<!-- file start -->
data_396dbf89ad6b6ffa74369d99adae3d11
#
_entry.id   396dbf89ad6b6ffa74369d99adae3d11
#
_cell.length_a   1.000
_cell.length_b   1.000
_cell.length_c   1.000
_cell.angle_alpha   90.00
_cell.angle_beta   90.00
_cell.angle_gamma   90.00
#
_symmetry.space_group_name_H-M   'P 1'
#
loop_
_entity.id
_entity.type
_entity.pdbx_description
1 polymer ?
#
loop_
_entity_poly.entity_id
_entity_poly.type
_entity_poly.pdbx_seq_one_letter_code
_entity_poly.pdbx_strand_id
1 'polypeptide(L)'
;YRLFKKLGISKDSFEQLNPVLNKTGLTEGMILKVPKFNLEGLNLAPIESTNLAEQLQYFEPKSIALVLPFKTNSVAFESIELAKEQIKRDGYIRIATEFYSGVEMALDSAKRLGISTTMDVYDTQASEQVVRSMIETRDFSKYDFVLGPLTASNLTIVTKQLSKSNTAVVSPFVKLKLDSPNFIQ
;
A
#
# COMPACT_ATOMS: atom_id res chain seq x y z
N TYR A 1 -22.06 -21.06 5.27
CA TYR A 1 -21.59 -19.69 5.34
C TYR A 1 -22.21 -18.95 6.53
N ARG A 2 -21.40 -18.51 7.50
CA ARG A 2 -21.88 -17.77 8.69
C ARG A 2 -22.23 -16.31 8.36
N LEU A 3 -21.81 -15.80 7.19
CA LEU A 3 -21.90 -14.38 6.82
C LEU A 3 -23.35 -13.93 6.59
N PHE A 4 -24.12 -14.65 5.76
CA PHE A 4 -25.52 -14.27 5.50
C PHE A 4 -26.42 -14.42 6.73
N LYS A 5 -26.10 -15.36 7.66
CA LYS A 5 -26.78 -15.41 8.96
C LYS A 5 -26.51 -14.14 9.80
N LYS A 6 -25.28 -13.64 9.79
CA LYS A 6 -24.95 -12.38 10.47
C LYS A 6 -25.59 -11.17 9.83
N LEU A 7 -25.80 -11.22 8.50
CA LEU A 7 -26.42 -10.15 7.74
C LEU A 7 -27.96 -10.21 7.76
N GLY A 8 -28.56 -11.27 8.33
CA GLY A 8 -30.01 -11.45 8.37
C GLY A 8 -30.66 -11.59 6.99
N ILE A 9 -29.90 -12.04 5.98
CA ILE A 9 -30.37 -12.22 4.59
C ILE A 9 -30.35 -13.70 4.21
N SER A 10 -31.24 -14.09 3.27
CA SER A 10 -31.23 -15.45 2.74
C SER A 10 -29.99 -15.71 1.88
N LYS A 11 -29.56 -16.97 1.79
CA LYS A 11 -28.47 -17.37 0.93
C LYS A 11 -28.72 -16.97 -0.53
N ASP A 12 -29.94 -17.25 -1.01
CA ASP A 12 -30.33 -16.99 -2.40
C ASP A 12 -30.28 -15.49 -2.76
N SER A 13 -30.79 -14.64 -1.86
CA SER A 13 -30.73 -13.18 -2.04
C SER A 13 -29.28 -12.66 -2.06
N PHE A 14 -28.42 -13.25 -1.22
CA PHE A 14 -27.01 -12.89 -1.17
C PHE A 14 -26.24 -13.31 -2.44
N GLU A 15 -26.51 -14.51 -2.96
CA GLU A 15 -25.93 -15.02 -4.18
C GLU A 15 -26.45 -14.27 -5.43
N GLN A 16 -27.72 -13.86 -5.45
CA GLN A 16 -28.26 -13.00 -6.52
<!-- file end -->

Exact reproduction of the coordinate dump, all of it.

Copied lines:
data_396dbf89ad6b6ffa74369d99adae3d11
#
_entry.id   396dbf89ad6b6ffa74369d99adae3d11
#
_cell.length_a   1.000
_cell.length_b   1.000
_cell.length_c   1.000
_cell.angle_alpha   90.00
_cell.angle_beta   90.00
_cell.angle_gamma   90.00
#
_symmetry.space_group_name_H-M   'P 1'
#
loop_
_entity.id
_entity.type
_entity.pdbx_description
1 polymer ?
#
loop_
_entity_poly.entity_id
_entity_poly.type
_entity_poly.pdbx_seq_one_letter_code
_entity_poly.pdbx_strand_id
1 'polypeptide(L)'
;YRLFKKLGISKDSFEQLNPVLNKTGLTEGMILKVPKFNLEGLNLAPIESTNLAEQLQYFEPKSIALVLPFKTNSVAFESIELAKEQIKRDGYIRIATEFYSGVEMALDSAKRLGISTTMDVYDTQASEQVVRSMIETRDFSKYDFVLGPLTASNLTIVTKQLSKSNTAVVSPFVKLKLDSPNFIQ
;
A
#
# COMPACT_ATOMS: atom_id res chain seq x y z
N TYR A 1 -22.06 -21.06 5.27
CA TYR A 1 -21.59 -19.69 5.34
C TYR A 1 -22.21 -18.95 6.53
N ARG A 2 -21.40 -18.51 7.50
CA ARG A 2 -21.88 -17.77 8.69
C ARG A 2 -22.23 -16.31 8.36
N LEU A 3 -21.81 -15.80 7.19
CA LEU A 3 -21.90 -14.38 6.82
C LEU A 3 -23.35 -13.93 6.59
N PHE A 4 -24.12 -14.65 5.76
CA PHE A 4 -25.52 -14.27 5.50
C PHE A 4 -26.42 -14.42 6.73
N LYS A 5 -26.10 -15.36 7.66
CA LYS A 5 -26.78 -15.41 8.96
C LYS A 5 -26.51 -14.14 9.80
N LYS A 6 -25.28 -13.64 9.79
CA LYS A 6 -24.95 -12.38 10.47
C LYS A 6 -25.59 -11.17 9.83
N LEU A 7 -25.80 -11.22 8.50
CA LEU A 7 -26.42 -10.15 7.74
C LEU A 7 -27.96 -10.21 7.76
N GLY A 8 -28.56 -11.27 8.33
CA GLY A 8 -30.01 -11.45 8.37
C GLY A 8 -30.66 -11.59 6.99
N ILE A 9 -29.90 -12.04 5.98
CA ILE A 9 -30.37 -12.22 4.59
C ILE A 9 -30.35 -13.70 4.21
N SER A 10 -31.24 -14.09 3.27
CA SER A 10 -31.23 -15.45 2.74
C SER A 10 -29.99 -15.71 1.88
N LYS A 11 -29.56 -16.97 1.79
CA LYS A 11 -28.47 -17.37 0.93
C LYS A 11 -28.72 -16.97 -0.53
N ASP A 12 -29.94 -17.25 -1.01
CA ASP A 12 -30.33 -16.99 -2.40
C ASP A 12 -30.28 -15.49 -2.76
N SER A 13 -30.79 -14.64 -1.86
CA SER A 13 -30.73 -13.18 -2.04
C SER A 13 -29.28 -12.66 -2.06
N PHE A 14 -28.42 -13.25 -1.22
CA PHE A 14 -27.01 -12.89 -1.17
C PHE A 14 -26.24 -13.31 -2.44
N GLU A 15 -26.51 -14.51 -2.96
CA GLU A 15 -25.93 -15.02 -4.18
C GLU A 15 -26.45 -14.27 -5.43
N GLN A 16 -27.72 -13.86 -5.45
CA GLN A 16 -28.26 -13.00 -6.52